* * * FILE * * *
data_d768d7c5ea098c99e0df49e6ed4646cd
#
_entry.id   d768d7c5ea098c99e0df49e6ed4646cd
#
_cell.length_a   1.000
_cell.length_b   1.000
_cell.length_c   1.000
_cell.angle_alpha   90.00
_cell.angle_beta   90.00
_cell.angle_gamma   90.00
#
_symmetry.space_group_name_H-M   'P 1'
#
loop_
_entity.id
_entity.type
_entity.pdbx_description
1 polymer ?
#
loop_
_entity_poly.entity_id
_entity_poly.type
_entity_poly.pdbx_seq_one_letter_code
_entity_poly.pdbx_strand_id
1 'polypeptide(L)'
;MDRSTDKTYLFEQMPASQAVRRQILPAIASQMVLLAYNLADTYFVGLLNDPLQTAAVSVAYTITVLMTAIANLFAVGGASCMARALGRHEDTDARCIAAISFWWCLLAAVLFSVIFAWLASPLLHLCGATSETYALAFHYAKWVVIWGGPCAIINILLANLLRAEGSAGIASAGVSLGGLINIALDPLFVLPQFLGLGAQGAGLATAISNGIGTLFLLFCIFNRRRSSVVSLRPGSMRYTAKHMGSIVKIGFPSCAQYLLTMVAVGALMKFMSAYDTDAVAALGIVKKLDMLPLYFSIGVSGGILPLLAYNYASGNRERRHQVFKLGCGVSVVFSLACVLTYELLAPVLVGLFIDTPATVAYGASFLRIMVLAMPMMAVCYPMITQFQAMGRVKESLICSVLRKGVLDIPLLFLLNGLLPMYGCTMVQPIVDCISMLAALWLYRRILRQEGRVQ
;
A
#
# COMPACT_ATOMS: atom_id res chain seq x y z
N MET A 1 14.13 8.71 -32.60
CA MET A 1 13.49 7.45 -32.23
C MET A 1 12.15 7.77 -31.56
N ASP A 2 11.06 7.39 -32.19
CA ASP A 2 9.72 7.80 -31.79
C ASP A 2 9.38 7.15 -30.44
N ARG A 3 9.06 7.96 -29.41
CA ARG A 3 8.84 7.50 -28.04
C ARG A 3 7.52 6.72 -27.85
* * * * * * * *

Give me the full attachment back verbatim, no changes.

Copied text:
data_d768d7c5ea098c99e0df49e6ed4646cd
#
_entry.id   d768d7c5ea098c99e0df49e6ed4646cd
#
_cell.length_a   1.000
_cell.length_b   1.000
_cell.length_c   1.000
_cell.angle_alpha   90.00
_cell.angle_beta   90.00
_cell.angle_gamma   90.00
#
_symmetry.space_group_name_H-M   'P 1'
#
loop_
_entity.id
_entity.type
_entity.pdbx_description
1 polymer ?
#
loop_
_entity_poly.entity_id
_entity_poly.type
_entity_poly.pdbx_seq_one_letter_code
_entity_poly.pdbx_strand_id
1 'polypeptide(L)'
;MDRSTDKTYLFEQMPASQAVRRQILPAIASQMVLLAYNLADTYFVGLLNDPLQTAAVSVAYTITVLMTAIANLFAVGGASCMARALGRHEDTDARCIAAISFWWCLLAAVLFSVIFAWLASPLLHLCGATSETYALAFHYAKWVVIWGGPCAIINILLANLLRAEGSAGIASAGVSLGGLINIALDPLFVLPQFLGLGAQGAGLATAISNGIGTLFLLFCIFNRRRSSVVSLRPGSMRYTAKHMGSIVKIGFPSCAQYLLTMVAVGALMKFMSAYDTDAVAALGIVKKLDMLPLYFSIGVSGGILPLLAYNYASGNRERRHQVFKLGCGVSVVFSLACVLTYELLAPVLVGLFIDTPATVAYGASFLRIMVLAMPMMAVCYPMITQFQAMGRVKESLICSVLRKGVLDIPLLFLLNGLLPMYGCTMVQPIVDCISMLAALWLYRRILRQEGRVQ
;
A
#
# COMPACT_ATOMS: atom_id res chain seq x y z
N MET A 1 14.13 8.71 -32.60
CA MET A 1 13.49 7.45 -32.23
C MET A 1 12.15 7.77 -31.56
N ASP A 2 11.06 7.39 -32.19
CA ASP A 2 9.72 7.80 -31.79
C ASP A 2 9.38 7.15 -30.44
N ARG A 3 9.06 7.96 -29.41
CA ARG A 3 8.84 7.50 -28.04
C ARG A 3 7.52 6.72 -27.85